September 21, 2014

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Scott Petrak: Savage moves make Browns legitimate contender next season

Free agency, like the draft, can be both exhilarating and dangerous.
Overzealous fans and media members see a couple of new faces, read two paragraphs of an Internet scouting report and explode with excitement. It doesn’t matter if they’ve never seen the players run or catch or tackle. It doesn’t matter if the scouting reports were written 20 pounds or two knee surgeries ago.
While people are normally averse to change, they are desperate for it when it comes to their sports teams. The grass is always greener, and that next signing or trade will be the one to put their team over the top.
Amid the hysteria, there’s little room and no time to take a step back and gain some perspective.
Disclaimer be damned, I’ve been swept up.
The signings and trades by the Browns since Friday morning make them the favorite in the AFC North.
Sure, the Browns must beat the Steelers for the first time in five years to assume the top spot, but the once-giant gap has been closed. The rivals had identical 10-6 records last season — the Steelers’ season sweep gave them the division title — and the Browns are the clear winner through the beginning of the offseason.
In four days, general manager Phil Savage has addressed the biggest needs on both sides of the ball. (The Steelers lost guard Alan Faneca, one of their top five players.)
Savage re-signed Derek Anderson to maintain continuity and depth at quarterback. He signed receiver Donte Stallworth to add speed, the only ingredient missing from an already-potent offense.
(Lengthy column aside: Bringing back Anderson was the right move. The three-year, $24 million deal isn’t outrageous and it buys the Browns time to make a final decision between Anderson and Brady Quinn. After 10 wins and 29 touchdowns in 2007, Anderson deserved another year to prove it wasn’t a fluke.
The return of Anderson also ensures offensive continuity, which means a better chance of winning in 2008. The rest of Savage’s moves, including trading his first three draft picks, carry the same immediacy.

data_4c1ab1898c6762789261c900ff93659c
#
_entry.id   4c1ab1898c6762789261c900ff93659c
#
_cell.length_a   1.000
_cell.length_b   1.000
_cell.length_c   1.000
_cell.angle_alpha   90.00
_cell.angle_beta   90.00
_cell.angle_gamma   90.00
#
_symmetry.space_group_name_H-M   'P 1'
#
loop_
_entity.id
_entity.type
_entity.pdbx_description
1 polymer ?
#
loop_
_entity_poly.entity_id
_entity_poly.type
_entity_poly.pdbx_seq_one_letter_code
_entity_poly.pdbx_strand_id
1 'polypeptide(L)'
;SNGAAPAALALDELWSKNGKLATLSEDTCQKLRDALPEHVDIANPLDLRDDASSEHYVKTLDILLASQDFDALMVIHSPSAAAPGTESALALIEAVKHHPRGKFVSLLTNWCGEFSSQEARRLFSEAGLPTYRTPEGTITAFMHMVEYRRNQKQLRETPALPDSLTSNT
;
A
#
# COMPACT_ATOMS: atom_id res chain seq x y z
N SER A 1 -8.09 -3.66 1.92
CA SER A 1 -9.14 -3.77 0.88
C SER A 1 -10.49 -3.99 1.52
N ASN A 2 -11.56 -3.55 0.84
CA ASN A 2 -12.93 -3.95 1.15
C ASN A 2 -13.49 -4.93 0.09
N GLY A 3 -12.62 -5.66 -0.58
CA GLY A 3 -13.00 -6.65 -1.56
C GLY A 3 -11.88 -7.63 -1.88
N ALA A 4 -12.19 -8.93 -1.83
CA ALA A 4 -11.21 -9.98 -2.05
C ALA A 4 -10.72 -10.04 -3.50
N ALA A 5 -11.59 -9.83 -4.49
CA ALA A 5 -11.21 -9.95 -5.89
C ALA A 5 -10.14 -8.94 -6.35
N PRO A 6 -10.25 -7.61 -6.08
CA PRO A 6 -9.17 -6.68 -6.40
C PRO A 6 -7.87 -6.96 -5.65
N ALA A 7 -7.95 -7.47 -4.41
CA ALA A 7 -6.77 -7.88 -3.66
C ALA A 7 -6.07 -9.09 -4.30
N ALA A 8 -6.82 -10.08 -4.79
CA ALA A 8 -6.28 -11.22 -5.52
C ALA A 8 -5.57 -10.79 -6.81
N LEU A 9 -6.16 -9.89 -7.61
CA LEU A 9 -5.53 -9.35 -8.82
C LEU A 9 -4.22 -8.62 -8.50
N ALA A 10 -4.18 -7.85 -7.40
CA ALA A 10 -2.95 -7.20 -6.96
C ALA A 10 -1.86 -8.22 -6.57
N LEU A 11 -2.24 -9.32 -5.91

Anderson isn’t a slam dunk to be a long-term success. He throws too many interceptions and may not have the intangibles of Quinn. But he’s 6-foot-6 and has a huge arm, so his upside is higher. He’s also liked by his teammates and has a track record in coordinator Rob Chudzinski’s offense.
In the short term, Quinn is the loser, but you never know what can happen. Anderson could get hurt or struggle, and Quinn would be the starter by midseason. Even if Anderson proves to be the real deal, Quinn would likely be granted a trade after 2008.)
The biggest impact should come on the defensive line. Corey Williams and Shaun Rogers bring nearly 700 pounds of run-stopping, pass-rushing girth to a unit that was abused last year. The pair combined for 14 sacks last season and should give the Browns production, flexibility and depth across the line.
The Browns are also relying on the improved line to free up outside linebacker Kamerion Wimbley. He went from 11 sacks as a rookie to five last year.
Of course, none of this is guaranteed. It may be more than circumstance that Stallworth is with his fourth team in four years. Williams has never been a full-time starter and was given $18 million guaranteed.
Then there’s Rogers, who has more issues than the Spears family. If he turns out to be a combination of Ted Washington (the old, fat version) and Gerard Warren (the lazy, unmotivated edition), Savage will be ripped for parting with reliable cornerback Leigh Bodden and a third-round draft choice.
But this is the perfect time for optimism, and Savage has given us plenty of reasons for it.
He fixed the offensive line over the 2006 and 2007 offseasons, with free agent Eric Steinbach and draft pick Joe Thomas the final pieces. He picked Anderson off the scrapheap, traded for the chance to draft Quinn and added Braylon Edwards, Jamal Lewis, Stallworth and Joe Jurevicius at the skill positions.
On defense, he drafted linebackers Wimbley and D’Qwell Jackson and defensive backs Eric Wright, Brodney Pool and Brandon McDonald. He even transformed the special teams by signing free-agent punter Dave Zastudil and undrafted rookie-turned-Pro Bowl returner Joshua Cribbs.
Over the weekend, Savage declared the playoffs a realistic goal for the 2008 season. He wasn’t just caught up in the moment. His patience, prudence and a few calculated risks have transformed the Browns into a legitimate playoff contender.
Football season can’t get here fast enough.
Contact Scott Petrak at 329-7253 or spetrak@chroniclet.com.